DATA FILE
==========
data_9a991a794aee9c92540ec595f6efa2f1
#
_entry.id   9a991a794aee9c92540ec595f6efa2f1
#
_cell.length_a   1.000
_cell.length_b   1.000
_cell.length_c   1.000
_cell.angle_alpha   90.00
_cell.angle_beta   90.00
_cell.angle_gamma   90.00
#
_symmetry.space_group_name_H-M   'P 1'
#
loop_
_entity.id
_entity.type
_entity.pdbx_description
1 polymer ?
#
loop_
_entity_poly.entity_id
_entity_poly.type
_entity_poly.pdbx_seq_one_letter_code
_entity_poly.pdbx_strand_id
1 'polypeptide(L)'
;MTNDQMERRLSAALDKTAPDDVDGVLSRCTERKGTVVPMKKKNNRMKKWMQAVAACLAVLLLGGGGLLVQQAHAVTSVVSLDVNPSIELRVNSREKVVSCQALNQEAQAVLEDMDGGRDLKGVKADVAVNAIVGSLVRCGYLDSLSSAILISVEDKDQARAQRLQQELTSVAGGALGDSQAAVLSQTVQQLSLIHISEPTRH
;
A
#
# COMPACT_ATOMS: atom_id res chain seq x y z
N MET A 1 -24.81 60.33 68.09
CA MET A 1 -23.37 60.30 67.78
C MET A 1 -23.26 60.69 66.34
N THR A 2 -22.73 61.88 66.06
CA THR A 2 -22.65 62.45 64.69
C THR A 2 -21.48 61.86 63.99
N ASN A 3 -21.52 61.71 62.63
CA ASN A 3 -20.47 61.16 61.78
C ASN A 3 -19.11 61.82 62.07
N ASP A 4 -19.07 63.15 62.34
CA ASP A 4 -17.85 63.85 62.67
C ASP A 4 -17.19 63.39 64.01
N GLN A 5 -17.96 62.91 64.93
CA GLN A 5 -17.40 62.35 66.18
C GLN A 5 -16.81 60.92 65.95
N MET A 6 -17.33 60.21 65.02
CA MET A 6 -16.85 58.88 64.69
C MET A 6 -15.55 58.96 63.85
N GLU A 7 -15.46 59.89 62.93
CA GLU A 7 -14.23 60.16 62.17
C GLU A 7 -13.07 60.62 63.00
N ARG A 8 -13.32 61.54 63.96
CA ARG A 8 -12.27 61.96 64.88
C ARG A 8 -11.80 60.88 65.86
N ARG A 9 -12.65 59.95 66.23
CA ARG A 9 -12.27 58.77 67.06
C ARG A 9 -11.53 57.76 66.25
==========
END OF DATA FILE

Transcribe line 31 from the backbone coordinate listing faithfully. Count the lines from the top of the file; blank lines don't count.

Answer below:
N MET A 1 -24.81 60.33 68.09